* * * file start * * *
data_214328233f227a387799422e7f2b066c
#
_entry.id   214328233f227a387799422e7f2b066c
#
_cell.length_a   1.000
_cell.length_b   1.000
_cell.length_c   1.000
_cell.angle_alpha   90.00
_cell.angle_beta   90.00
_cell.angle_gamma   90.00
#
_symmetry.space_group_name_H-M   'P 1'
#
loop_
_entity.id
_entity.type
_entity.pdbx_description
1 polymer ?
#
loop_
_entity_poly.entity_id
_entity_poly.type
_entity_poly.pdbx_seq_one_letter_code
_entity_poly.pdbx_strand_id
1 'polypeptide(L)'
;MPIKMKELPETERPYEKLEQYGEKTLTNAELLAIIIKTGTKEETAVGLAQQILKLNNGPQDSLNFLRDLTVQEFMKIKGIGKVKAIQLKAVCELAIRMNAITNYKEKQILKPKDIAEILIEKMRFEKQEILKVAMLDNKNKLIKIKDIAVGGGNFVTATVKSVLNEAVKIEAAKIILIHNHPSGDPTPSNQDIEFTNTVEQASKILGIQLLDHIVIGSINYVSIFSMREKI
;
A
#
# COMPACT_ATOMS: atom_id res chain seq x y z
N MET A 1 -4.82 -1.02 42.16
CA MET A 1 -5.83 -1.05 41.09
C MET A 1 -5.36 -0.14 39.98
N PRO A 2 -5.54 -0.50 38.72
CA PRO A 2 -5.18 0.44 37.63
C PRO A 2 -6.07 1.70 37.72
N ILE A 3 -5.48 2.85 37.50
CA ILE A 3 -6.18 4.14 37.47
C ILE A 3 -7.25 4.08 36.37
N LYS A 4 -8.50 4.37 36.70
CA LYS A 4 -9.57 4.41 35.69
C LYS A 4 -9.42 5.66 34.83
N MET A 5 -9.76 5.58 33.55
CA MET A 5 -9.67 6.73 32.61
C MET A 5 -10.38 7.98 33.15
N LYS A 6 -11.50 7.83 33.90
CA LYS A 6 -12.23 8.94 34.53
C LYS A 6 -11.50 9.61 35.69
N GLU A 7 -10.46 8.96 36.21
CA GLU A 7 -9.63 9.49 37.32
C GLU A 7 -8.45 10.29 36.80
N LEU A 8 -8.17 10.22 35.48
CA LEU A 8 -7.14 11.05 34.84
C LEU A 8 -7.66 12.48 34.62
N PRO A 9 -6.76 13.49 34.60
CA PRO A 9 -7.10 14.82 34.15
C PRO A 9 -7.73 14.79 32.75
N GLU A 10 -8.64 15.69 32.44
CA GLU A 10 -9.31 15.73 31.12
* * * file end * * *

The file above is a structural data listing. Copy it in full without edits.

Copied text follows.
data_214328233f227a387799422e7f2b066c
#
_entry.id   214328233f227a387799422e7f2b066c
#
_cell.length_a   1.000
_cell.length_b   1.000
_cell.length_c   1.000
_cell.angle_alpha   90.00
_cell.angle_beta   90.00
_cell.angle_gamma   90.00
#
_symmetry.space_group_name_H-M   'P 1'
#
loop_
_entity.id
_entity.type
_entity.pdbx_description
1 polymer ?
#
loop_
_entity_poly.entity_id
_entity_poly.type
_entity_poly.pdbx_seq_one_letter_code
_entity_poly.pdbx_strand_id
1 'polypeptide(L)'
;MPIKMKELPETERPYEKLEQYGEKTLTNAELLAIIIKTGTKEETAVGLAQQILKLNNGPQDSLNFLRDLTVQEFMKIKGIGKVKAIQLKAVCELAIRMNAITNYKEKQILKPKDIAEILIEKMRFEKQEILKVAMLDNKNKLIKIKDIAVGGGNFVTATVKSVLNEAVKIEAAKIILIHNHPSGDPTPSNQDIEFTNTVEQASKILGIQLLDHIVIGSINYVSIFSMREKI
;
A
#
# COMPACT_ATOMS: atom_id res chain seq x y z
N MET A 1 -4.82 -1.02 42.16
CA MET A 1 -5.83 -1.05 41.09
C MET A 1 -5.36 -0.14 39.98
N PRO A 2 -5.54 -0.50 38.72
CA PRO A 2 -5.18 0.44 37.63
C PRO A 2 -6.07 1.70 37.72
N ILE A 3 -5.48 2.85 37.50
CA ILE A 3 -6.18 4.14 37.47
C ILE A 3 -7.25 4.08 36.37
N LYS A 4 -8.50 4.37 36.70
CA LYS A 4 -9.57 4.41 35.69
C LYS A 4 -9.42 5.66 34.83
N MET A 5 -9.76 5.58 33.55
CA MET A 5 -9.67 6.73 32.61
C MET A 5 -10.38 7.98 33.15
N LYS A 6 -11.50 7.83 33.90
CA LYS A 6 -12.23 8.94 34.53
C LYS A 6 -11.50 9.61 35.69
N GLU A 7 -10.46 8.96 36.21
CA GLU A 7 -9.63 9.49 37.32
C GLU A 7 -8.45 10.29 36.80
N LEU A 8 -8.17 10.22 35.48
CA LEU A 8 -7.14 11.05 34.84
C LEU A 8 -7.66 12.48 34.62
N PRO A 9 -6.76 13.49 34.60
CA PRO A 9 -7.10 14.82 34.15
C PRO A 9 -7.73 14.79 32.75
N GLU A 10 -8.64 15.69 32.44
CA GLU A 10 -9.31 15.73 31.12